A North Jersey lawmaker is looking to make sure street fairs flourish this summer.
Assemblywoman Holly Schepisi introduced a bill allowing municipalities to establish a street fair model for local businesses to sell goods, food and beverages while maintaining current coronavirus health guidelines.
Schepisi (R-Bergen) says fairs would help small businesses—such as retailers, restaurants and bars—to reopen selling goods, food and drinks in a safer outdoor setting during the summer months.
Helping Main Street
“Our local businesses need to reopen and they know that they can do it safely and effectively,” said Schepisi in a press release. “It’s far past time to help small businesses which have been shuttered for too long. We must reopen and revive our local Main Streets.”
Schepisi’s bipartisan bill would permit municipalities to designate certain days each week, from Thursday through Sunday, during which municipal and county streets in the business district could be closed to vehicular traffic and opened to allow restaurants, bars, and retail businesses to sell their products on the sidewalks and streets.
The bill was written in consultation with business owners, mayors and local chambers of commerce.
Murphy Weighs In
“Holly has always been a strong supporter of our local business community and we thank her for remembering our important role in this community,” said Craig Kunisch, an executive board member of New Jersey Restaurant and Hospitality Association and owner of Mahwah Bar and Grill. “I urge the Legislature to pass her bill and give our local businesses a fighting chance to beat not only this virus, but the threat we face every day from the shutdown.”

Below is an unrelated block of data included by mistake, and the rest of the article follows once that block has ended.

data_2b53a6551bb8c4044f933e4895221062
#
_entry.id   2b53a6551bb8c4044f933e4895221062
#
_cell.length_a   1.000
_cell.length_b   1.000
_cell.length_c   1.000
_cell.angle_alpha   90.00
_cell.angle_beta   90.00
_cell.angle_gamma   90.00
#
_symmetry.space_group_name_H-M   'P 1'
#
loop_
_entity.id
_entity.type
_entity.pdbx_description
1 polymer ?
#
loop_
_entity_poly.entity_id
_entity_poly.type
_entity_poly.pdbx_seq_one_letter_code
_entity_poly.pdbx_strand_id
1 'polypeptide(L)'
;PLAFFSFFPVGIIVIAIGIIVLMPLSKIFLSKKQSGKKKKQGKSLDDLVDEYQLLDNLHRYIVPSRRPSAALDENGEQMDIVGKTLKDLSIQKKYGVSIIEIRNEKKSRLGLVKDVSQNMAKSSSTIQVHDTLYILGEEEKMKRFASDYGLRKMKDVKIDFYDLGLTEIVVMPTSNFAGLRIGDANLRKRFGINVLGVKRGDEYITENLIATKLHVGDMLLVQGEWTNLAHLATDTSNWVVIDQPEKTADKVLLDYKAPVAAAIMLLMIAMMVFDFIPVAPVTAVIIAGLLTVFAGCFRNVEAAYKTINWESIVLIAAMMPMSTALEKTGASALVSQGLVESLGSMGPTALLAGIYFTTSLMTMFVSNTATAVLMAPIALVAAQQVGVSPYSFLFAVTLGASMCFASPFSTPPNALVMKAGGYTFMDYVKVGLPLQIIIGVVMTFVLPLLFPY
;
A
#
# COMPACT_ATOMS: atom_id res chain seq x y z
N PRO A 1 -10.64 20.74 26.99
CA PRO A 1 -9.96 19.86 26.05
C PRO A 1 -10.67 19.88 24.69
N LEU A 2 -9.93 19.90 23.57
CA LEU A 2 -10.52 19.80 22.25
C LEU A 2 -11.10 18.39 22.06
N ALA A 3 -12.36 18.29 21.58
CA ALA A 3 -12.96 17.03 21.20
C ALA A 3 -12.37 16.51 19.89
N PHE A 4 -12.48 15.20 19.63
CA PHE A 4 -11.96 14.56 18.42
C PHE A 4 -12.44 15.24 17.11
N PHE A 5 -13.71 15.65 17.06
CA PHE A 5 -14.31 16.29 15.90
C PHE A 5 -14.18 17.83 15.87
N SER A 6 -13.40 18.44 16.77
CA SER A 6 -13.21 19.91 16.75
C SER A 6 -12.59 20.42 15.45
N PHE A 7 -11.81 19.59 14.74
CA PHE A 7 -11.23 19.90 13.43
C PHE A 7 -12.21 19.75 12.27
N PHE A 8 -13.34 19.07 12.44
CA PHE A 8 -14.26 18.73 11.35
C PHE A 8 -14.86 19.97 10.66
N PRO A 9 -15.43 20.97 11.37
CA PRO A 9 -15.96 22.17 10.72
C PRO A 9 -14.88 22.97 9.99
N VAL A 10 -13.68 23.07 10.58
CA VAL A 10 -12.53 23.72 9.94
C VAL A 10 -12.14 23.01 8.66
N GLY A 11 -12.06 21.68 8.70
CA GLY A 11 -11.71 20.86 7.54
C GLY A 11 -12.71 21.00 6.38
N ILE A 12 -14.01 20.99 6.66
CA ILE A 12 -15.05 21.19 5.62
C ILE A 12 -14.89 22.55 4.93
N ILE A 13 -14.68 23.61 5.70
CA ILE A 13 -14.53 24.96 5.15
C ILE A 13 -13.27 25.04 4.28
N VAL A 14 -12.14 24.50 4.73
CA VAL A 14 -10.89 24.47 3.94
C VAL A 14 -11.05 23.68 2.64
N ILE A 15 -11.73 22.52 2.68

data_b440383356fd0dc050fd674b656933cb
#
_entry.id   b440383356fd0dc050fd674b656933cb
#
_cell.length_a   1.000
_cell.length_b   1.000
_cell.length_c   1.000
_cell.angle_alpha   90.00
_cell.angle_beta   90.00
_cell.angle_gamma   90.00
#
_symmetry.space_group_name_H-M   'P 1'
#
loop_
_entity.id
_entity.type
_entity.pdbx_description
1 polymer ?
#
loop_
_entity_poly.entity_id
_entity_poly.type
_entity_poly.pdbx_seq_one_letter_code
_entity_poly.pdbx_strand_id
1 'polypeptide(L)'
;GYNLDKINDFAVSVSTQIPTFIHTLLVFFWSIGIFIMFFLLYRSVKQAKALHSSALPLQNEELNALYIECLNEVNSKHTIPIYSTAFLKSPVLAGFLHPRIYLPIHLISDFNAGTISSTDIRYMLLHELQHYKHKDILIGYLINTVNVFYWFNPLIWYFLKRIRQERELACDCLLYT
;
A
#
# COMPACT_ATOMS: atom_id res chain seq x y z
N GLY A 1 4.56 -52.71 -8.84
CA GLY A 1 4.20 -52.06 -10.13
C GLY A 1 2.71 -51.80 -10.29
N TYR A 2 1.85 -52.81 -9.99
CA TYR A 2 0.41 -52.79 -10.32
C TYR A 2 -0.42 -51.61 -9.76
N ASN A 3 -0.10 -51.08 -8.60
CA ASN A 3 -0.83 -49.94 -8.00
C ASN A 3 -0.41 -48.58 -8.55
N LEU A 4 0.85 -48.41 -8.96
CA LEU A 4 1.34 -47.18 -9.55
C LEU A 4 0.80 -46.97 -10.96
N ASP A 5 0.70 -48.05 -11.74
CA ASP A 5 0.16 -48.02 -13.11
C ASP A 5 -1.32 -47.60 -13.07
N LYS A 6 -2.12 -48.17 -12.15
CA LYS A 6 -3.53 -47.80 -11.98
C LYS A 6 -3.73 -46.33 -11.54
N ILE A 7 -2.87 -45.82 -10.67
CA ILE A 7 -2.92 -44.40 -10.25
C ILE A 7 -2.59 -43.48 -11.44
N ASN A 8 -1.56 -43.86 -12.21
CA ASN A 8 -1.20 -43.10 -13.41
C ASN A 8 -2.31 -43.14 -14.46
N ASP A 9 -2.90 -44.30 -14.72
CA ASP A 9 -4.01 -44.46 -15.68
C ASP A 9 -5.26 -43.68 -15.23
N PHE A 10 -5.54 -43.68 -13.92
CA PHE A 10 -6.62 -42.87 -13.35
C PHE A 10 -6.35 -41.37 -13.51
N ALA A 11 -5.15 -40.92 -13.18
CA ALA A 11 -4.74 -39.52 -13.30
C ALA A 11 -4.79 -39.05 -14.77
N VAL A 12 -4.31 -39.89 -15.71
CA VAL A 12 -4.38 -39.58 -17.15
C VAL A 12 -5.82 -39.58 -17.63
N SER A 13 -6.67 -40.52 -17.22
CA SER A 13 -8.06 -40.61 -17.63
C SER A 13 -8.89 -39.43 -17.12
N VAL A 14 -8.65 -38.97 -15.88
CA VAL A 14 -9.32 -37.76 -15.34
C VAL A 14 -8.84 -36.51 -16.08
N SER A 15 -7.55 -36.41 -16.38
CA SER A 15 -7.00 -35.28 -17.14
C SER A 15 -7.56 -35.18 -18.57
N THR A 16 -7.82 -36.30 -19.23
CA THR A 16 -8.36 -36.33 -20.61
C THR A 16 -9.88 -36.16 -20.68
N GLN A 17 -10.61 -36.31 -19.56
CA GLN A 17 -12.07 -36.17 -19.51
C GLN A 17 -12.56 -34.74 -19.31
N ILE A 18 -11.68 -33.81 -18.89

When asked about street fairs at a recent daily briefing, Gov. Phil Murphy said he supported the idea in theory but noted the outdoor limit of gatherings at 25 persons who are properly socially distancing is still in effect.
“So theoretically, you can have a street fair, I suppose, but that’s the limit for the time being,” said Murphy. “I would hope, as I alluded to the other day when we talked about graduations being allowed to take place that number goes up, as long as … the metrics are going in the right direction.”
Schepisi’s proposal would require the director of the Division of Alcoholic Beverage Control to extend indoor retail consumption licenses to allow sales in outdoor places. The special ruling would establish outdoor customer seating requirements in response to the COVID-19 pandemic, which must be followed by the licensees.
“My legislation would also ensure that appropriate social distancing protocols and the use of personal protective equipment by members of the public and employees of participating businesses are required and enforced,” said Schepisi. “For this to work best, it has to be done safely and responsibly to reassure patrons and employees that it is safe to work and shop.”
Other safeguards provided include that towns have alternative traffic options that will not force larger vehicles onto residential streets, as well as protections for pedestrians and those using public routes for non-retail efforts.